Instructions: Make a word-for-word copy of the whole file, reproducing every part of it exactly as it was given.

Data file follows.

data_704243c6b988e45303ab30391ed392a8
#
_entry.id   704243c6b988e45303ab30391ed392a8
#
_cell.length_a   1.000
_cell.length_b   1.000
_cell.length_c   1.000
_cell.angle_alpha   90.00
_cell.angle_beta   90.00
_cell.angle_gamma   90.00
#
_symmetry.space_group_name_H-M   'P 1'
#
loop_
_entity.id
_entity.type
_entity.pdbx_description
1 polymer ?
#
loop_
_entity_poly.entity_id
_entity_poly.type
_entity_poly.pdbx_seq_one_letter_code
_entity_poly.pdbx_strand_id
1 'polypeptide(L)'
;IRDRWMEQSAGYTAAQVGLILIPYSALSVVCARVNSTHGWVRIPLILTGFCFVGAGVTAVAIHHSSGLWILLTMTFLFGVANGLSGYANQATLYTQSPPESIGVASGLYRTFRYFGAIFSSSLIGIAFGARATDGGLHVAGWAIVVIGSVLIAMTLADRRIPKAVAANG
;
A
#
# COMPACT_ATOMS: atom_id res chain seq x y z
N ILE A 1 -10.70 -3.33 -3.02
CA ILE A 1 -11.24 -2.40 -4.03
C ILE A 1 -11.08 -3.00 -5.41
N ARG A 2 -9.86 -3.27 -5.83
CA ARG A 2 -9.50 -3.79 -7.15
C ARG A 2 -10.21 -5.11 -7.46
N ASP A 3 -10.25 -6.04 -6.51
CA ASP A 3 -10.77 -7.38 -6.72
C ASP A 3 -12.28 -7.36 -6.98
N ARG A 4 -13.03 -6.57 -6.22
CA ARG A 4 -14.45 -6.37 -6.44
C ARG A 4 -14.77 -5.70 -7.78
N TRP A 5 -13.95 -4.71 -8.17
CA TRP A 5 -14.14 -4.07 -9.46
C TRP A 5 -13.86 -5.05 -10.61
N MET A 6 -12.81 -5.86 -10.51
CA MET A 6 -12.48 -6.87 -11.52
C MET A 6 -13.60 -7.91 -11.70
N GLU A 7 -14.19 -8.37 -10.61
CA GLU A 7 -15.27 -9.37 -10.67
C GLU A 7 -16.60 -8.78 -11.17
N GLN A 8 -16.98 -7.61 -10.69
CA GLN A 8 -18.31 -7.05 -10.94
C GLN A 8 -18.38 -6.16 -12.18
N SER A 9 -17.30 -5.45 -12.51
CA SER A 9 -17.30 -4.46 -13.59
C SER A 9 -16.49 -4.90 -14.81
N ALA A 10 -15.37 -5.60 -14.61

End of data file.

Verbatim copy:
data_704243c6b988e45303ab30391ed392a8
#
_entry.id   704243c6b988e45303ab30391ed392a8
#
_cell.length_a   1.000
_cell.length_b   1.000
_cell.length_c   1.000
_cell.angle_alpha   90.00
_cell.angle_beta   90.00
_cell.angle_gamma   90.00
#
_symmetry.space_group_name_H-M   'P 1'
#
loop_
_entity.id
_entity.type
_entity.pdbx_description
1 polymer ?
#
loop_
_entity_poly.entity_id
_entity_poly.type
_entity_poly.pdbx_seq_one_letter_code
_entity_poly.pdbx_strand_id
1 'polypeptide(L)'
;IRDRWMEQSAGYTAAQVGLILIPYSALSVVCARVNSTHGWVRIPLILTGFCFVGAGVTAVAIHHSSGLWILLTMTFLFGVANGLSGYANQATLYTQSPPESIGVASGLYRTFRYFGAIFSSSLIGIAFGARATDGGLHVAGWAIVVIGSVLIAMTLADRRIPKAVAANG
;
A
#
# COMPACT_ATOMS: atom_id res chain seq x y z
N ILE A 1 -10.70 -3.33 -3.02
CA ILE A 1 -11.24 -2.40 -4.03
C ILE A 1 -11.08 -3.00 -5.41
N ARG A 2 -9.86 -3.27 -5.83
CA ARG A 2 -9.50 -3.79 -7.15
C ARG A 2 -10.21 -5.11 -7.46
N ASP A 3 -10.25 -6.04 -6.51
CA ASP A 3 -10.77 -7.38 -6.72
C ASP A 3 -12.28 -7.36 -6.98
N ARG A 4 -13.03 -6.57 -6.22
CA ARG A 4 -14.45 -6.37 -6.44
C ARG A 4 -14.77 -5.70 -7.78
N TRP A 5 -13.95 -4.71 -8.17
CA TRP A 5 -14.14 -4.07 -9.46
C TRP A 5 -13.86 -5.05 -10.61
N MET A 6 -12.81 -5.86 -10.51
CA MET A 6 -12.48 -6.87 -11.52
C MET A 6 -13.60 -7.91 -11.70
N GLU A 7 -14.19 -8.37 -10.61
CA GLU A 7 -15.27 -9.37 -10.67
C GLU A 7 -16.60 -8.78 -11.17
N GLN A 8 -16.98 -7.61 -10.69
CA GLN A 8 -18.31 -7.05 -10.94
C GLN A 8 -18.38 -6.16 -12.18
N SER A 9 -17.30 -5.45 -12.51
CA SER A 9 -17.30 -4.46 -13.59
C SER A 9 -16.49 -4.90 -14.81
N ALA A 10 -15.37 -5.60 -14.61